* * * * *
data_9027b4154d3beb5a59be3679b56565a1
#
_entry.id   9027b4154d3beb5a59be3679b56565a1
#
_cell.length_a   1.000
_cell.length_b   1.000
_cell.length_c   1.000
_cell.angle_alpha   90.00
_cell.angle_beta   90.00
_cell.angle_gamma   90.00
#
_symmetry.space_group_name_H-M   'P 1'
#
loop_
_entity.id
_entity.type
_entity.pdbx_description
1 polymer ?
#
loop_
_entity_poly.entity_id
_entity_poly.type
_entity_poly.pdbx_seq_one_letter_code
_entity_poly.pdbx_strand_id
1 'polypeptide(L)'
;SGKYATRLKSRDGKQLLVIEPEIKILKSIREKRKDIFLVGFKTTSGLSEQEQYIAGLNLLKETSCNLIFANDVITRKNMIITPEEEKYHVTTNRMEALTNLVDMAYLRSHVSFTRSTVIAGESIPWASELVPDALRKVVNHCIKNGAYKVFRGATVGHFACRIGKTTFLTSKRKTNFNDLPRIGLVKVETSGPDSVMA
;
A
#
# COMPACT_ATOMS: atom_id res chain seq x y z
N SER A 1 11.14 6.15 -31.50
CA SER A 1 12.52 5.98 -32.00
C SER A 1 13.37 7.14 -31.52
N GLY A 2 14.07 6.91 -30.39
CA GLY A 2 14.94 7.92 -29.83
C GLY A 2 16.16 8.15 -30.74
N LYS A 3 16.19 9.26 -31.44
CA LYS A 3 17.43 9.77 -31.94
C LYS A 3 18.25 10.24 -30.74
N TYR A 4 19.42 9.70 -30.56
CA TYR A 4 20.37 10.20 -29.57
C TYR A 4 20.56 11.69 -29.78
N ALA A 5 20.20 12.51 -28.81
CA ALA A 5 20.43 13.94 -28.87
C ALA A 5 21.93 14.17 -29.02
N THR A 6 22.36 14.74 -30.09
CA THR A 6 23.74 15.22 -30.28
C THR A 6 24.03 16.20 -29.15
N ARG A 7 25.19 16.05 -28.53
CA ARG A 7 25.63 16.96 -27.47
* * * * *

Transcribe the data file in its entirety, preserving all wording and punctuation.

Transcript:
data_9027b4154d3beb5a59be3679b56565a1
#
_entry.id   9027b4154d3beb5a59be3679b56565a1
#
_cell.length_a   1.000
_cell.length_b   1.000
_cell.length_c   1.000
_cell.angle_alpha   90.00
_cell.angle_beta   90.00
_cell.angle_gamma   90.00
#
_symmetry.space_group_name_H-M   'P 1'
#
loop_
_entity.id
_entity.type
_entity.pdbx_description
1 polymer ?
#
loop_
_entity_poly.entity_id
_entity_poly.type
_entity_poly.pdbx_seq_one_letter_code
_entity_poly.pdbx_strand_id
1 'polypeptide(L)'
;SGKYATRLKSRDGKQLLVIEPEIKILKSIREKRKDIFLVGFKTTSGLSEQEQYIAGLNLLKETSCNLIFANDVITRKNMIITPEEEKYHVTTNRMEALTNLVDMAYLRSHVSFTRSTVIAGESIPWASELVPDALRKVVNHCIKNGAYKVFRGATVGHFACRIGKTTFLTSKRKTNFNDLPRIGLVKVETSGPDSVMA
;
A
#
# COMPACT_ATOMS: atom_id res chain seq x y z
N SER A 1 11.14 6.15 -31.50
CA SER A 1 12.52 5.98 -32.00
C SER A 1 13.37 7.14 -31.52
N GLY A 2 14.07 6.91 -30.39
CA GLY A 2 14.94 7.92 -29.83
C GLY A 2 16.16 8.15 -30.74
N LYS A 3 16.19 9.26 -31.44
CA LYS A 3 17.43 9.77 -31.94
C LYS A 3 18.25 10.24 -30.74
N TYR A 4 19.42 9.70 -30.56
CA TYR A 4 20.37 10.20 -29.57
C TYR A 4 20.56 11.69 -29.78
N ALA A 5 20.20 12.51 -28.81
CA ALA A 5 20.43 13.94 -28.87
C ALA A 5 21.93 14.17 -29.02
N THR A 6 22.36 14.74 -30.09
CA THR A 6 23.74 15.22 -30.28
C THR A 6 24.03 16.20 -29.15
N ARG A 7 25.19 16.05 -28.53
CA ARG A 7 25.63 16.96 -27.47